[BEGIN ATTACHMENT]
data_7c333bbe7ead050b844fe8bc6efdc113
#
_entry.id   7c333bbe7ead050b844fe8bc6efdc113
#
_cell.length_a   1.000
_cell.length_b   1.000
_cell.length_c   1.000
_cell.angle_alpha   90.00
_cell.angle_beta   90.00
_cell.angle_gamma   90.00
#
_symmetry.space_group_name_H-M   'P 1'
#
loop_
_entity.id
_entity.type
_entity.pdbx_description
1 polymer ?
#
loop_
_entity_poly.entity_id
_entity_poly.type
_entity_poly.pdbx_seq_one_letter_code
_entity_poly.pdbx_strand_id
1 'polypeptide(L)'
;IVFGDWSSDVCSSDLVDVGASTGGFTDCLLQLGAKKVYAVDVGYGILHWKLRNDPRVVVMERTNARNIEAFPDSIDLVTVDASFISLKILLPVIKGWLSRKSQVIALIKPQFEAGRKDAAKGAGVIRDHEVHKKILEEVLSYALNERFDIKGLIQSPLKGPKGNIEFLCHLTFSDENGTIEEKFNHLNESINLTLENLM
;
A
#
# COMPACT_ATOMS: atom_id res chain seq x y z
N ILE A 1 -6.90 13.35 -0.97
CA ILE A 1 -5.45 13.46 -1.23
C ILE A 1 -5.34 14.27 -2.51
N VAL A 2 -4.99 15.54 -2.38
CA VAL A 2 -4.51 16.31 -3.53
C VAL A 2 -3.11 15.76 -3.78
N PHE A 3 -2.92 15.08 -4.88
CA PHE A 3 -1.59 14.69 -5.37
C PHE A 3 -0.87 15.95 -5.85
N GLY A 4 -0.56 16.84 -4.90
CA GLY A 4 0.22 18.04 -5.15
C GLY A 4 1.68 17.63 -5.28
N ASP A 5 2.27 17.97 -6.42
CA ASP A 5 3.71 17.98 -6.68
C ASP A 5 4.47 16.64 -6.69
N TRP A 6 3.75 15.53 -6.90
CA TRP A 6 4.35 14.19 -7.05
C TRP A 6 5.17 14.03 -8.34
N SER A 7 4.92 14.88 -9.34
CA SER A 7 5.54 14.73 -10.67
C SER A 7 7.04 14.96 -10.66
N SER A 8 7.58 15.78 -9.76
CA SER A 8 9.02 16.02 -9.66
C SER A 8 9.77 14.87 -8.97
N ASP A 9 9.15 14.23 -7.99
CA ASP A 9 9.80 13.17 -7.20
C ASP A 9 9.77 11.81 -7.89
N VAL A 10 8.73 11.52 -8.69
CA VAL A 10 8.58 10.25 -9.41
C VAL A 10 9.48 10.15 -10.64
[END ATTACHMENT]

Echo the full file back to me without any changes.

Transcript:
data_7c333bbe7ead050b844fe8bc6efdc113
#
_entry.id   7c333bbe7ead050b844fe8bc6efdc113
#
_cell.length_a   1.000
_cell.length_b   1.000
_cell.length_c   1.000
_cell.angle_alpha   90.00
_cell.angle_beta   90.00
_cell.angle_gamma   90.00
#
_symmetry.space_group_name_H-M   'P 1'
#
loop_
_entity.id
_entity.type
_entity.pdbx_description
1 polymer ?
#
loop_
_entity_poly.entity_id
_entity_poly.type
_entity_poly.pdbx_seq_one_letter_code
_entity_poly.pdbx_strand_id
1 'polypeptide(L)'
;IVFGDWSSDVCSSDLVDVGASTGGFTDCLLQLGAKKVYAVDVGYGILHWKLRNDPRVVVMERTNARNIEAFPDSIDLVTVDASFISLKILLPVIKGWLSRKSQVIALIKPQFEAGRKDAAKGAGVIRDHEVHKKILEEVLSYALNERFDIKGLIQSPLKGPKGNIEFLCHLTFSDENGTIEEKFNHLNESINLTLENLM
;
A
#
# COMPACT_ATOMS: atom_id res chain seq x y z
N ILE A 1 -6.90 13.35 -0.97
CA ILE A 1 -5.45 13.46 -1.23
C ILE A 1 -5.34 14.27 -2.51
N VAL A 2 -4.99 15.54 -2.38
CA VAL A 2 -4.51 16.31 -3.53
C VAL A 2 -3.11 15.76 -3.78
N PHE A 3 -2.92 15.08 -4.88
CA PHE A 3 -1.59 14.69 -5.37
C PHE A 3 -0.87 15.95 -5.85
N GLY A 4 -0.56 16.84 -4.90
CA GLY A 4 0.22 18.04 -5.15
C GLY A 4 1.68 17.63 -5.28
N ASP A 5 2.27 17.97 -6.42
CA ASP A 5 3.71 17.98 -6.68
C ASP A 5 4.47 16.64 -6.69
N TRP A 6 3.75 15.53 -6.90
CA TRP A 6 4.35 14.19 -7.05
C TRP A 6 5.17 14.03 -8.34
N SER A 7 4.92 14.88 -9.34
CA SER A 7 5.54 14.73 -10.67
C SER A 7 7.04 14.96 -10.66
N SER A 8 7.58 15.78 -9.76
CA SER A 8 9.02 16.02 -9.66
C SER A 8 9.77 14.87 -8.97
N ASP A 9 9.15 14.23 -7.99
CA ASP A 9 9.80 13.17 -7.20
C ASP A 9 9.77 11.81 -7.89
N VAL A 10 8.73 11.52 -8.69
CA VAL A 10 8.58 10.25 -9.41
C VAL A 10 9.48 10.15 -10.64